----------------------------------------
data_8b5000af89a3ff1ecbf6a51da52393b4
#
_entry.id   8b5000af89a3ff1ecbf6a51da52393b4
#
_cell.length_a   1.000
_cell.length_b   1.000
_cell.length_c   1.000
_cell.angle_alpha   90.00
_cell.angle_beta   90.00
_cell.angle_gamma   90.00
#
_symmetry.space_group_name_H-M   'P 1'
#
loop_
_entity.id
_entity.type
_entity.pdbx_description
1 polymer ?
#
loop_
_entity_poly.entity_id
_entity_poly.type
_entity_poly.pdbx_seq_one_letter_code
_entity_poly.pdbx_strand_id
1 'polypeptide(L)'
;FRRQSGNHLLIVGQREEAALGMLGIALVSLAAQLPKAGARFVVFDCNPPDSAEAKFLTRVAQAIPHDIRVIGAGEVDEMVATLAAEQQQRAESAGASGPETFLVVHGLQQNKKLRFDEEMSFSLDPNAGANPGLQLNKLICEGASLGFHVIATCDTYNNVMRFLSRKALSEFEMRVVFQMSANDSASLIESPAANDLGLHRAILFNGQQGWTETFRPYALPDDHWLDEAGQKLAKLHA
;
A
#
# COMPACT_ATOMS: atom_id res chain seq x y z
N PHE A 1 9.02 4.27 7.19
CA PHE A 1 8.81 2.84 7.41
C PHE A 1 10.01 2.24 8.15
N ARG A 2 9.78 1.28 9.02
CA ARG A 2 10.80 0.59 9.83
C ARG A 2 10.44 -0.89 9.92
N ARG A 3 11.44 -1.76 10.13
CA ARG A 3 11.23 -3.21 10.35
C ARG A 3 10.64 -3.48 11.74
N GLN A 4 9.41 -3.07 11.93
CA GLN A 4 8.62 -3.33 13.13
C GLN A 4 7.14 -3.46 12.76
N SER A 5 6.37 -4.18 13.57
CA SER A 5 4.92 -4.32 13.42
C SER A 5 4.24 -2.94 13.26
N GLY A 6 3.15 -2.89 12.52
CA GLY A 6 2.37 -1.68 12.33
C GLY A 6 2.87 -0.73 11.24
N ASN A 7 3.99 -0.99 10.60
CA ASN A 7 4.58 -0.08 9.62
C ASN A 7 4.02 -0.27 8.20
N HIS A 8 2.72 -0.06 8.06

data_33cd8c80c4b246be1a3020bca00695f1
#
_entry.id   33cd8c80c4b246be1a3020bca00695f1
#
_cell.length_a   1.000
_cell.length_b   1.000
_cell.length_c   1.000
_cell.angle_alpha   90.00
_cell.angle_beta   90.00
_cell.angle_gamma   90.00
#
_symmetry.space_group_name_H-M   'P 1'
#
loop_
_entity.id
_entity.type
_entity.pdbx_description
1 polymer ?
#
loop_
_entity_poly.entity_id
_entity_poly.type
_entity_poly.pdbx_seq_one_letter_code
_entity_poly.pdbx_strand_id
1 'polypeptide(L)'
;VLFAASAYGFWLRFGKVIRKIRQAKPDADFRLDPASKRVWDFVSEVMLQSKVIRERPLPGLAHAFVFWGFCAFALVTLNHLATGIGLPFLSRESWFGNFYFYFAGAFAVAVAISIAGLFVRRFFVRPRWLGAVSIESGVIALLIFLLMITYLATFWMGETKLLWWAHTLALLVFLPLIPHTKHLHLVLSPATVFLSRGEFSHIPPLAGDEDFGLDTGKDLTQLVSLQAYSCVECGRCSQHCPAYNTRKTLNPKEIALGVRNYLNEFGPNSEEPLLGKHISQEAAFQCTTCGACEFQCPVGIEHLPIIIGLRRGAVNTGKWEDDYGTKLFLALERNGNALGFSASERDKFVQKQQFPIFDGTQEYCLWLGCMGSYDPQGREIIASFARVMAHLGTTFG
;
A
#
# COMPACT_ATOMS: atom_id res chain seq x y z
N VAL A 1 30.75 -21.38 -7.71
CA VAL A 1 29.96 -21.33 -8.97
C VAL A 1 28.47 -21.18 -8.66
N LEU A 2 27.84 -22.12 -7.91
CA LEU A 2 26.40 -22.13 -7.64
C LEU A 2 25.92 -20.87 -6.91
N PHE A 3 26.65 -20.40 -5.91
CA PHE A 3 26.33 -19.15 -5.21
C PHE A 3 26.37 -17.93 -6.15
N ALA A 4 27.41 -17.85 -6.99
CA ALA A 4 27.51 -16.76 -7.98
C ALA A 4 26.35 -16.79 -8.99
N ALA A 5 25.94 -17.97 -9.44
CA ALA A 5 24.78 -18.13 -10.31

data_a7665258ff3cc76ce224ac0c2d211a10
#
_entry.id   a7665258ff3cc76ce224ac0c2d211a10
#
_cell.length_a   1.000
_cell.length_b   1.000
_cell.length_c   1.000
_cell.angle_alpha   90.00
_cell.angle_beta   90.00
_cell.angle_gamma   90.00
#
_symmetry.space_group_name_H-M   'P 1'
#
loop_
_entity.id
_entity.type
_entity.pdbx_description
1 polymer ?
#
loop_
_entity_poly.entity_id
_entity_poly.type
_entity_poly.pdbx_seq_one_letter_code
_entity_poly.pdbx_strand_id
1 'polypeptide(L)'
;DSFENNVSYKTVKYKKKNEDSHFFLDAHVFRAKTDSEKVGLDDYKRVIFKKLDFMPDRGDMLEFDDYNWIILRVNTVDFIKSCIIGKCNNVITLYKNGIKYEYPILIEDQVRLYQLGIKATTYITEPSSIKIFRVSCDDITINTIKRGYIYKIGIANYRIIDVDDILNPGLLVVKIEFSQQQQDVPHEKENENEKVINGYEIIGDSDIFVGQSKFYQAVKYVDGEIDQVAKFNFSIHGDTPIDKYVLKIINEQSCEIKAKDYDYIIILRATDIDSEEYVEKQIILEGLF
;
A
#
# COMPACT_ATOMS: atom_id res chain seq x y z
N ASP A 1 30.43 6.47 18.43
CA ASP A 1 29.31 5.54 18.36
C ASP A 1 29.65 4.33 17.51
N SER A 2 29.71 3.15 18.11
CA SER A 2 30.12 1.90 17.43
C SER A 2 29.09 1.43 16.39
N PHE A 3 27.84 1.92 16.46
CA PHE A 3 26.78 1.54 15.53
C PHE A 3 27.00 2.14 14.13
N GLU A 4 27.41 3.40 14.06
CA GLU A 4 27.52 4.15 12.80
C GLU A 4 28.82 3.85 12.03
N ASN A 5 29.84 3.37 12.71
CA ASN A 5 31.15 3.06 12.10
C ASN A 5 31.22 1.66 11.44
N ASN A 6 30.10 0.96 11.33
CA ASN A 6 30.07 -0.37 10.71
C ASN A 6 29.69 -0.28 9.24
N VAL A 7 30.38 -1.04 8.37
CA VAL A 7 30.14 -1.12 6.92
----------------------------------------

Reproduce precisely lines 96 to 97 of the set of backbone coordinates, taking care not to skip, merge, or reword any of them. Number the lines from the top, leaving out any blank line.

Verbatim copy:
CA ALA A 5 24.78 -18.13 -10.31

data_a7665258ff3cc76ce224ac0c2d211a10